In a previous article, my business partner, John Gregoire, wrote about BARS…. not the bars where you can get a drink, nor the bars that keep criminals in jail, but a process that greatly enhances and even simplifies performance ratings. In John’s example, he describes how BARS (Behavioral Anchored Rating Scales) can produce more reliable and accurate assessments by Boards on their CEO’s. BARS provide concise definitions of not only the performance factor (Leadership, Communication, Board Relations, etc.) but it provides concise definitions of each level of performance – 1 through 5. I not only agree with John, I completely endorse the process; it reduces subjectivity, rater bias and recency bias; in short, provides a validated CEO rating.
However, most all CEO evaluations are accompanied by a “Comments Section”. In essence, an area where board members can write a justification comment on their rating and provide further insight and direction for their CEO’s. From our experience in working with not only boards but also CEO’s, we’ve found that comments pack an incredible “punch” for a reviewing CEO. The ratings may determine the final score, but the comments tell the CEO what the Board really thinks of him/her. In fact, an inappropriate comment can even erase (at least in the CEO’s mind) what might have been a very high CEO rating or score. While the rating is important and can’t be diminished, the comments go to the CEO’s very core. Accurately rating a performance factor may be considered a science, but connecting the rating with an appropriate comment, is a vital art. Following are some hacks to consider when constructing meaningful comments to justify CEO ratings:
The Art of Meaningful Comments:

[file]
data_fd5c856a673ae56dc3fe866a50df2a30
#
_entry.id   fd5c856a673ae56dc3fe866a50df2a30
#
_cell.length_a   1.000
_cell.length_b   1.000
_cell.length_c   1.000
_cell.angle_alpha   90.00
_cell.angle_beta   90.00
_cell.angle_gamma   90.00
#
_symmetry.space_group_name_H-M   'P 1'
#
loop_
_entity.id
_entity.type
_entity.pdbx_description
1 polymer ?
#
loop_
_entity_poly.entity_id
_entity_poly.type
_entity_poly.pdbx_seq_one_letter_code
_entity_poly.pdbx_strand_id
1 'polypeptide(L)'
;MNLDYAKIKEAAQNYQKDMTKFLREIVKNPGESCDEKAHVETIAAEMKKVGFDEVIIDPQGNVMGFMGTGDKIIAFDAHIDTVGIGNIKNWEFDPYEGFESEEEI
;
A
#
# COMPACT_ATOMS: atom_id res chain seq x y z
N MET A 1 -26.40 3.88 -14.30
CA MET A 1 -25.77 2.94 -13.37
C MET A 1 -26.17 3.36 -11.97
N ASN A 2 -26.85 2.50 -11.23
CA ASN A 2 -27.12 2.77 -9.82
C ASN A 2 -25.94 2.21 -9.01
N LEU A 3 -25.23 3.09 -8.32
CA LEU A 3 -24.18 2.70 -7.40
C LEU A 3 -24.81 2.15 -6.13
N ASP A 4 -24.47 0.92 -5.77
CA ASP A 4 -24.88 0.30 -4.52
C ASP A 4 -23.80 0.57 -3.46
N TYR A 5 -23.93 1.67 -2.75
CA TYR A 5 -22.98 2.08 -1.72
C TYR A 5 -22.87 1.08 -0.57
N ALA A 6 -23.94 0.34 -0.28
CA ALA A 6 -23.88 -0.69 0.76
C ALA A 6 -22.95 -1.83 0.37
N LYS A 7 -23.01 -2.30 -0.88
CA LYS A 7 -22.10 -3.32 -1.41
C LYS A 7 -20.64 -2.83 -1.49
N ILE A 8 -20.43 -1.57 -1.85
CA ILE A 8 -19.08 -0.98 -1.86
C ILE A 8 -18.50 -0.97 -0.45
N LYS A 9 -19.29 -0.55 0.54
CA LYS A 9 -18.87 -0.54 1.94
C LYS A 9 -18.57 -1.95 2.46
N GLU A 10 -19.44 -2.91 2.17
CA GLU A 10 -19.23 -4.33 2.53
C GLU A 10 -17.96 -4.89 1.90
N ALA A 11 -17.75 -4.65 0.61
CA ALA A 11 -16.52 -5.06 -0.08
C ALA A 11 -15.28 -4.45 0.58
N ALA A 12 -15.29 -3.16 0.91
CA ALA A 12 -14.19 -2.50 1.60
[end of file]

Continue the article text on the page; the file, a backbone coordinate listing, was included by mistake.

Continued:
- BFOQ: Bonafide Occupational Comment — or in other words, the comment should be job related. Non-job-related comments can cause a riff of concerns that not only can be inappropriate but can even cross-over into legal issues. Old school thinking just can’t exist in today’s world of correctness. Following are two examples of a BFOQ; one is bad, one is pretty good. See if you can figure out which one might work!
Example 1: Sally is a great CEO but I worry and hope she can balance her work load with her family and home responsibilities.
Example 2: Sally is a great CEO because she focuses on the objectives and strategic mission of the credit union. Her financial acumen is at the highest level and she is dedicated to ensure safety and soundness in all of her credit union decisions.
- Justified: The comments should support and validate your rating. Let’s test your skill again…which example is more effective?
Example 1: Bill is clearly a level 4 to 5 CEO. He has exceeded 5 of the 6-credit union financial metrics (ROA, Net Worth, Membership Growth, etc.) and met the goal of loan growth. He is highly respected in the community as evidenced by the involvement in several local functions and committees. His board reports are concise and succinct, but thorough. I am unaware of any major problems or concerns confronting the credit union at this time.